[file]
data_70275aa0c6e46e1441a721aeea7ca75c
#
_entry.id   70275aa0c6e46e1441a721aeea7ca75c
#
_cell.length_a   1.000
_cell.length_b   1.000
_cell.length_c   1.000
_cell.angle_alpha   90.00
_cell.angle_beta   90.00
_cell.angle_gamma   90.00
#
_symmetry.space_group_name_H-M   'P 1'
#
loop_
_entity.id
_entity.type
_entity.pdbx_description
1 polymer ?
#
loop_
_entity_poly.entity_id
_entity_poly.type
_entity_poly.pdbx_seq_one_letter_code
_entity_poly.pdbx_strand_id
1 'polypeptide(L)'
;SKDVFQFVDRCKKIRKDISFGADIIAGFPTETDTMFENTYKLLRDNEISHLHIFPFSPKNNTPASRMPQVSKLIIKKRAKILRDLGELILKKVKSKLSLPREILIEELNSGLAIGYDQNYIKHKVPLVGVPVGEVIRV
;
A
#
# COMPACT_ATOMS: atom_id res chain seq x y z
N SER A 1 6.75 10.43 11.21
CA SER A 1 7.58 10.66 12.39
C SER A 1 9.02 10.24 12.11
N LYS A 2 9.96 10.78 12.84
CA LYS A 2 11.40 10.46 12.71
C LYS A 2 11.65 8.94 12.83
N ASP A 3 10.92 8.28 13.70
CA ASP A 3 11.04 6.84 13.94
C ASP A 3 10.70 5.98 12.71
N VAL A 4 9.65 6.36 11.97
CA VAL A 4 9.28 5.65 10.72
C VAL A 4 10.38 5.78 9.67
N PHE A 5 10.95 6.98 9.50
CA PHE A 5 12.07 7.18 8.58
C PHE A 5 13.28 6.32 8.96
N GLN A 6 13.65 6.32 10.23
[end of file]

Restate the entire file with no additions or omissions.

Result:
data_70275aa0c6e46e1441a721aeea7ca75c
#
_entry.id   70275aa0c6e46e1441a721aeea7ca75c
#
_cell.length_a   1.000
_cell.length_b   1.000
_cell.length_c   1.000
_cell.angle_alpha   90.00
_cell.angle_beta   90.00
_cell.angle_gamma   90.00
#
_symmetry.space_group_name_H-M   'P 1'
#
loop_
_entity.id
_entity.type
_entity.pdbx_description
1 polymer ?
#
loop_
_entity_poly.entity_id
_entity_poly.type
_entity_poly.pdbx_seq_one_letter_code
_entity_poly.pdbx_strand_id
1 'polypeptide(L)'
;SKDVFQFVDRCKKIRKDISFGADIIAGFPTETDTMFENTYKLLRDNEISHLHIFPFSPKNNTPASRMPQVSKLIIKKRAKILRDLGELILKKVKSKLSLPREILIEELNSGLAIGYDQNYIKHKVPLVGVPVGEVIRV
;
A
#
# COMPACT_ATOMS: atom_id res chain seq x y z
N SER A 1 6.75 10.43 11.21
CA SER A 1 7.58 10.66 12.39
C SER A 1 9.02 10.24 12.11
N LYS A 2 9.96 10.78 12.84
CA LYS A 2 11.40 10.46 12.71
C LYS A 2 11.65 8.94 12.83
N ASP A 3 10.92 8.28 13.70
CA ASP A 3 11.04 6.84 13.94
C ASP A 3 10.70 5.98 12.71
N VAL A 4 9.65 6.36 11.97
CA VAL A 4 9.28 5.65 10.72
C VAL A 4 10.38 5.78 9.67
N PHE A 5 10.95 6.98 9.50
CA PHE A 5 12.07 7.18 8.58
C PHE A 5 13.28 6.32 8.96
N GLN A 6 13.65 6.32 10.23